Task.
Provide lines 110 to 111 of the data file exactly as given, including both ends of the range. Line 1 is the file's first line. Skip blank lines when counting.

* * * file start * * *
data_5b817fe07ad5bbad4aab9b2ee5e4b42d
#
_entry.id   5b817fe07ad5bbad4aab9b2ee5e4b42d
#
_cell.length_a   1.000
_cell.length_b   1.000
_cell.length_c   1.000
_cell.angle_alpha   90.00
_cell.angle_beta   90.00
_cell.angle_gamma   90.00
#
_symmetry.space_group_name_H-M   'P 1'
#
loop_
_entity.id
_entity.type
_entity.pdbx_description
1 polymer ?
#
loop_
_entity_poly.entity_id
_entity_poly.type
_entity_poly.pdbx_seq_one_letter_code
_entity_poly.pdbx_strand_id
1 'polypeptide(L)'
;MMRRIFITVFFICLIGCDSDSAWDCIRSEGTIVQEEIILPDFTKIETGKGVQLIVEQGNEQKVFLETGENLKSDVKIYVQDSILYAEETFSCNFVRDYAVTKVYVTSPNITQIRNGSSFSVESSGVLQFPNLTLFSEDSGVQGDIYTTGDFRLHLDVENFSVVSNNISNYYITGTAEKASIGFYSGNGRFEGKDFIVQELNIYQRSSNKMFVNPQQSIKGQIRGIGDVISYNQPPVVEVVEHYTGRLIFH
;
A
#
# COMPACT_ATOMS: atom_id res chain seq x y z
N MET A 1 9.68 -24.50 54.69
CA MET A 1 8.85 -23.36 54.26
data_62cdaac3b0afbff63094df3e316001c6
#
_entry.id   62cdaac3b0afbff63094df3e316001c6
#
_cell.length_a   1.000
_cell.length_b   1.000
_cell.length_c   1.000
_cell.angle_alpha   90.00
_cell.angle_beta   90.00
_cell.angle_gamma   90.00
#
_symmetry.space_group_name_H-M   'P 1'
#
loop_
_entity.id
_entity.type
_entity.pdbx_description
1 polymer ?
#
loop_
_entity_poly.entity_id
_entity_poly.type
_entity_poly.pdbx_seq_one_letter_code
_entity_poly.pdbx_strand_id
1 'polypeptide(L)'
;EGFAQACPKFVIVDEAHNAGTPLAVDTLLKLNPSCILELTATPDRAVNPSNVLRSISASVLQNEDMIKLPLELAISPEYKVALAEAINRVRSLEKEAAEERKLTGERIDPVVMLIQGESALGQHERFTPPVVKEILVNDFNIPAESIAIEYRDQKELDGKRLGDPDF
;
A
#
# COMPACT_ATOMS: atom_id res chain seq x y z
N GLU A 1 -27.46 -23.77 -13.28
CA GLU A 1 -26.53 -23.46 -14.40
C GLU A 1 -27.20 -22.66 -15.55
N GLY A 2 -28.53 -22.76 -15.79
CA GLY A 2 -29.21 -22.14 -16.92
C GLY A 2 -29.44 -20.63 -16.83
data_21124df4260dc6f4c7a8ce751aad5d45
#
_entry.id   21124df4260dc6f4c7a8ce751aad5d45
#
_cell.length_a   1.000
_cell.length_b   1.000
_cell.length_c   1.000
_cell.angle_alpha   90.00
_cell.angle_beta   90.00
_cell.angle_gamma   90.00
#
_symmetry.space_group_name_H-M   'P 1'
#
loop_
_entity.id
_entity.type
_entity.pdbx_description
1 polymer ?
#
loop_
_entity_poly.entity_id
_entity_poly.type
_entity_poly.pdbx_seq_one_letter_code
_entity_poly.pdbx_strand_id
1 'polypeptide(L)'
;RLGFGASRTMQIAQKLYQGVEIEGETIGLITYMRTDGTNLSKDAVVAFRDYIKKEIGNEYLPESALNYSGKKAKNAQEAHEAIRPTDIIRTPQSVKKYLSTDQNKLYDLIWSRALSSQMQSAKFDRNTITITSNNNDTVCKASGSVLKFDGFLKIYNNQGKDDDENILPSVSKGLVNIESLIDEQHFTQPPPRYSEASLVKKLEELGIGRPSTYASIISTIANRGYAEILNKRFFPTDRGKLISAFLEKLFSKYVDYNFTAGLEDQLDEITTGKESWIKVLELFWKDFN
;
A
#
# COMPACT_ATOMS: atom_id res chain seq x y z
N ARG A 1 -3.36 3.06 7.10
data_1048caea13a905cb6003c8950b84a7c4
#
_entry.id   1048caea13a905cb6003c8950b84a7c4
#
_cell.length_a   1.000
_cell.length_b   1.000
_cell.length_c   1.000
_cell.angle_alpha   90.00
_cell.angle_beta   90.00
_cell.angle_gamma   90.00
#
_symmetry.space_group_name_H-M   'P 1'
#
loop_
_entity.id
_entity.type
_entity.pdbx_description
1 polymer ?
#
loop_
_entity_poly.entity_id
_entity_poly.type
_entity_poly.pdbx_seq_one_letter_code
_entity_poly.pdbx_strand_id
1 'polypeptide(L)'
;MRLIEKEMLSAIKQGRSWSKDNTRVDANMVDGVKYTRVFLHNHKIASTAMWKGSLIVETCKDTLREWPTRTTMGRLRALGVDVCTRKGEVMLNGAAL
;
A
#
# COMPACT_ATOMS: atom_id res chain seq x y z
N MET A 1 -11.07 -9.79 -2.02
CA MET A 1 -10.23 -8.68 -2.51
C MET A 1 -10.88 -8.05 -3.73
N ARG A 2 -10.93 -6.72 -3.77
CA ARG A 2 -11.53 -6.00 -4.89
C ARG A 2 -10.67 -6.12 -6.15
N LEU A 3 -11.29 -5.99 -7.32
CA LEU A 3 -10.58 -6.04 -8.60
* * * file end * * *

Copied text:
#
_symmetry.space_group_name_H-M   'P 1'